FBI told prominent Sikhs they were in danger – media
The FBI warned at least three prominent figures in the US Sikh community that their lives may be in danger, The Guardian reported on Tuesday.
One of the activists claimed the authorities advised him against traveling due to a threat presumably coming from the Indian government, according to the outlet.
Canada recently alleged that New Delhi could be behind the killing of a Sikh leader, Hardeep Singh Nijjar, in the country this summer – a claim which Prime Minister Narendra Modi’s government has strongly denied.
The Guardian quoted a coordinator for the American Sikh Caucus Committee, Pritpal Singh, who claimed that the FBI called him and two of his associates days after Nijjar was murdered. The activist told reporters that he saw “such intimidation of Americans” as a “form of transnational repression by the Indian government.”
According to the newspaper, another Sikh journalist, Amarjit Singh, was urged by US officials to refrain from traveling and to remain safe, while reportedly suggesting that the threat was coming from the Indian government.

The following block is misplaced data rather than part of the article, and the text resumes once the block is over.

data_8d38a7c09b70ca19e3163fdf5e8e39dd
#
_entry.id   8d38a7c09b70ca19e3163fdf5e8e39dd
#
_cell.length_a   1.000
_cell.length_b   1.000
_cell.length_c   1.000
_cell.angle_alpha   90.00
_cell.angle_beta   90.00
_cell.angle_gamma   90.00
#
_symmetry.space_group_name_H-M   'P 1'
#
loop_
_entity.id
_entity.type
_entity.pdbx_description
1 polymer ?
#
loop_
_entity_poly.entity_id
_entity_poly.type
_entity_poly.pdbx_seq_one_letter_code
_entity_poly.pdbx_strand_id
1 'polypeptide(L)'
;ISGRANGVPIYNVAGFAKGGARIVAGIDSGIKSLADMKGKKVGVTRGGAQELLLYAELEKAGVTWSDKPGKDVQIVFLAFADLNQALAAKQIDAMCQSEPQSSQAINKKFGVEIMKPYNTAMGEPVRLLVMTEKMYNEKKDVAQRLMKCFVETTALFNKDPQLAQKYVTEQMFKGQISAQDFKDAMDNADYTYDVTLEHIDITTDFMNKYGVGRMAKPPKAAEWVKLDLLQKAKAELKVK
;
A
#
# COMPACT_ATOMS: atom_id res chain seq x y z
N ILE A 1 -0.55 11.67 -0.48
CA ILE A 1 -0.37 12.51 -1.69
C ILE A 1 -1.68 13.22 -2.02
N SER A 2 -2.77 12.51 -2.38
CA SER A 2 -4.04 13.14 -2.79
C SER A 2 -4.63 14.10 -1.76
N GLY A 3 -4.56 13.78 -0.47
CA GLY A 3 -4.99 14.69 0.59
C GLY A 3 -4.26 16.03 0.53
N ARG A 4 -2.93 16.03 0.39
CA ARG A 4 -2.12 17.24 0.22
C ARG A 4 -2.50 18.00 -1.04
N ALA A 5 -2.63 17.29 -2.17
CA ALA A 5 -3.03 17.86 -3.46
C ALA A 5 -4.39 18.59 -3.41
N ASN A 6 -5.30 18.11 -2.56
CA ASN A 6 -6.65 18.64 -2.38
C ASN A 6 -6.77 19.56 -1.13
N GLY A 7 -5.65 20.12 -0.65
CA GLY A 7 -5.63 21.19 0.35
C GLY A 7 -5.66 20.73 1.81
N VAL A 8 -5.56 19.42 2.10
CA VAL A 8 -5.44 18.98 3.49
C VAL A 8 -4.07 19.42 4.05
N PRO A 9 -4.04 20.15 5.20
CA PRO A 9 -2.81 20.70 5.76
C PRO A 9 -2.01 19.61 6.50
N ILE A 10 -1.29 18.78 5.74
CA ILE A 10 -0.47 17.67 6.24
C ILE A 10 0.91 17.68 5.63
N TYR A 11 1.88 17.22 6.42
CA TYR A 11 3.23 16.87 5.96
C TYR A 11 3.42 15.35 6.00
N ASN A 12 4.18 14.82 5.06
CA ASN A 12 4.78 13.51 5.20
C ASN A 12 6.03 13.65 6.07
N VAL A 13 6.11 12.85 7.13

On Monday, the Washington Post, citing CCTV footage and eyewitness accounts, claimed that at least six individuals using two vehicles were involved in the killing of Nijjar in Surrey, British Columbia on June 18.
According to the newspaper, the separatist leader’s pickup truck was first blocked by a sedan in a parking lot, then two hooded men ran up to Nijjar’s vehicle and opened fire, discharging over 50 rounds. The assailants then dashed to a getaway car where three others awaited, some distance away from the crime scene, an eyewitness told the Washington Post.
Nijjar was a leader in the Khalistan movement in Canada, which calls for the creation of an independent Sikh state in the Punjab region of India. The group, which has been outlawed by New Dehli, waged a guerilla campaign against the Indian government during the 1970s and 1980s, including the 1985 bombing of Air India Flight 182, which killed all 329 people on board.
Last week, Canadian Prime Minister Justin Trudeau told the parliament that the country’s “security agencies have been actively pursuing credible allegations of a potential link between agents of the government of India and the killing of a Canadian citizen, Hardeep Singh Nijjar.”
Ottawa expelled a senior Indian diplomat amid the allegations.
New Delhi has called the claims “absurd,” accusing Canada of harboring “Khalistani terrorists and extremists” who “continue to threaten India’s sovereignty and territorial integrity.”